Lord Leverhulme also collected 20th century paintings, some of which are displayed in the East Gallery. Unfortunately, at the time of my visit there had been a problem with a water leak and some paintings had been removed, but Dame Laura Knight’s ‘Ballet’ is still hanging.

All the gallery’s paintings can be viewed on, but as well as housing a world-famous collection of Pre-Raphaelite paintings, the gallery also has five period rooms containing Neo-Classical sculptures, English furniture, tapestries, Chinese Art, etc – far too many interesting exhibits to do justice to them here, it’s necessary to pay many visits to appreciate the richness and diversity of the collection. I will mention one of my favourites – the statue of Kuan-Yin, Goddess of Mercy, from the Ming Dynasty. It is inscribed, ‘made by ten of the worshippers of the Temple, for the donor’. Unfortunately I don’t know which Temple, or who the donor was! I like Stella Benson’s description of Kuan-Yin, it begins, ‘Her hands are empty of weapons…’ and ends
‘She is still,
She is very still,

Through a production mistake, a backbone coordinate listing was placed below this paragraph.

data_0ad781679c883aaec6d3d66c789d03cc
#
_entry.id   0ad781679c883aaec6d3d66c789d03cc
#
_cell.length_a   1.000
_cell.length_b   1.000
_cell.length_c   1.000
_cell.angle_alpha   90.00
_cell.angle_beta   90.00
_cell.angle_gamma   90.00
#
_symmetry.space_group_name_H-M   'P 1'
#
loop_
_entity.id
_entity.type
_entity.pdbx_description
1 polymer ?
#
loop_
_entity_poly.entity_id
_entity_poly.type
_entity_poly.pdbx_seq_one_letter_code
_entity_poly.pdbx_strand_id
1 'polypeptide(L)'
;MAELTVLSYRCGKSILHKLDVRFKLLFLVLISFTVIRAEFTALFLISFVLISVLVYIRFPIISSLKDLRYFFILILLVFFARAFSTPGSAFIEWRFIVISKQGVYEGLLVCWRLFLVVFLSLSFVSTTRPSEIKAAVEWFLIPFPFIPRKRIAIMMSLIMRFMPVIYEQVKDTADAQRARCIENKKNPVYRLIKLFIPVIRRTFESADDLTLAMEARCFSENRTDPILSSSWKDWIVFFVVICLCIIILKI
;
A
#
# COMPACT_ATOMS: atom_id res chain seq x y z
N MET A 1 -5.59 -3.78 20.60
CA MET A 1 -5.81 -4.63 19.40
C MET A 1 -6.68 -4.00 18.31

She listens always.’

Ending the visit with our usual appreciation of the coffee shop in the basement, I was also amused to find that the doors to the Ladies toilets in the basement still have the brass machines that took payment of one penny. With its warning, ‘No bent or damaged coins’, it took me back to the days when ‘spending a penny’ was meant quite literally. Now it costs 30p to spend a penny in many public toilets – no wonder my grandchildren get confused!

Tuesday, 13 August 2013

From Lighthouses to Cemeteries!

Today, I’m speaking to John and Diane Robinson.

John and Diane, your book, Lighthousesof Liverpool Bay, is beautifully produced and for someone like myself, with no previous knowledge of lighthouses, or the lives of lighthouse keepers, it makes for very interesting reading. It portrays a lonely, arduous and often dangerous way of life that now belongs to maritime history but which would have been of tremendous importance to people like my grandfather, a seaman with the Liverpool-based Larrinaga Shipping Line.